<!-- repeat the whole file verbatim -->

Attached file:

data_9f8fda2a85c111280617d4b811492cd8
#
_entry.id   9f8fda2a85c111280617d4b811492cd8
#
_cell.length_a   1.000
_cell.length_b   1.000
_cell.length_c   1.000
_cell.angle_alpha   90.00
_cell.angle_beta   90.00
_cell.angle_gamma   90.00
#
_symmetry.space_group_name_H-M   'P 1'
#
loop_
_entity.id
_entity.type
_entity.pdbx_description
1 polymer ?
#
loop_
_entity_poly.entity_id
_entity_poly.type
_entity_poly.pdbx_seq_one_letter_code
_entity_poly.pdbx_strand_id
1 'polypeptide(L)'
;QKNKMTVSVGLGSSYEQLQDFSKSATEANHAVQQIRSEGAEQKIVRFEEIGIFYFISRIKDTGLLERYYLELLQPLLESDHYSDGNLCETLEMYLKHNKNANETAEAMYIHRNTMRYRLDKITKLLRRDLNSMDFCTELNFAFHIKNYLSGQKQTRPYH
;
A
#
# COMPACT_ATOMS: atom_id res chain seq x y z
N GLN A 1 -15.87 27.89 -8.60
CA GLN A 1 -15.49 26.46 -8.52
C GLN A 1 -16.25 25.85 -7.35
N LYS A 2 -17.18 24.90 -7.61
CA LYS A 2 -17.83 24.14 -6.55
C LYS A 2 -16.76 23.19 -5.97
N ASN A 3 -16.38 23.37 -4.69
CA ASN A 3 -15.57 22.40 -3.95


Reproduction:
data_9f8fda2a85c111280617d4b811492cd8
#
_entry.id   9f8fda2a85c111280617d4b811492cd8
#
_cell.length_a   1.000
_cell.length_b   1.000
_cell.length_c   1.000
_cell.angle_alpha   90.00
_cell.angle_beta   90.00
_cell.angle_gamma   90.00
#
_symmetry.space_group_name_H-M   'P 1'
#
loop_
_entity.id
_entity.type
_entity.pdbx_description
1 polymer ?
#
loop_
_entity_poly.entity_id
_entity_poly.type
_entity_poly.pdbx_seq_one_letter_code
_entity_poly.pdbx_strand_id
1 'polypeptide(L)'
;QKNKMTVSVGLGSSYEQLQDFSKSATEANHAVQQIRSEGAEQKIVRFEEIGIFYFISRIKDTGLLERYYLELLQPLLESDHYSDGNLCETLEMYLKHNKNANETAEAMYIHRNTMRYRLDKITKLLRRDLNSMDFCTELNFAFHIKNYLSGQKQTRPYH
;
A
#
# COMPACT_ATOMS: atom_id res chain seq x y z
N GLN A 1 -15.87 27.89 -8.60
CA GLN A 1 -15.49 26.46 -8.52
C GLN A 1 -16.25 25.85 -7.35
N LYS A 2 -17.18 24.90 -7.61
CA LYS A 2 -17.83 24.14 -6.55
C LYS A 2 -16.76 23.19 -5.97
N ASN A 3 -16.38 23.37 -4.69
CA ASN A 3 -15.57 22.40 -3.95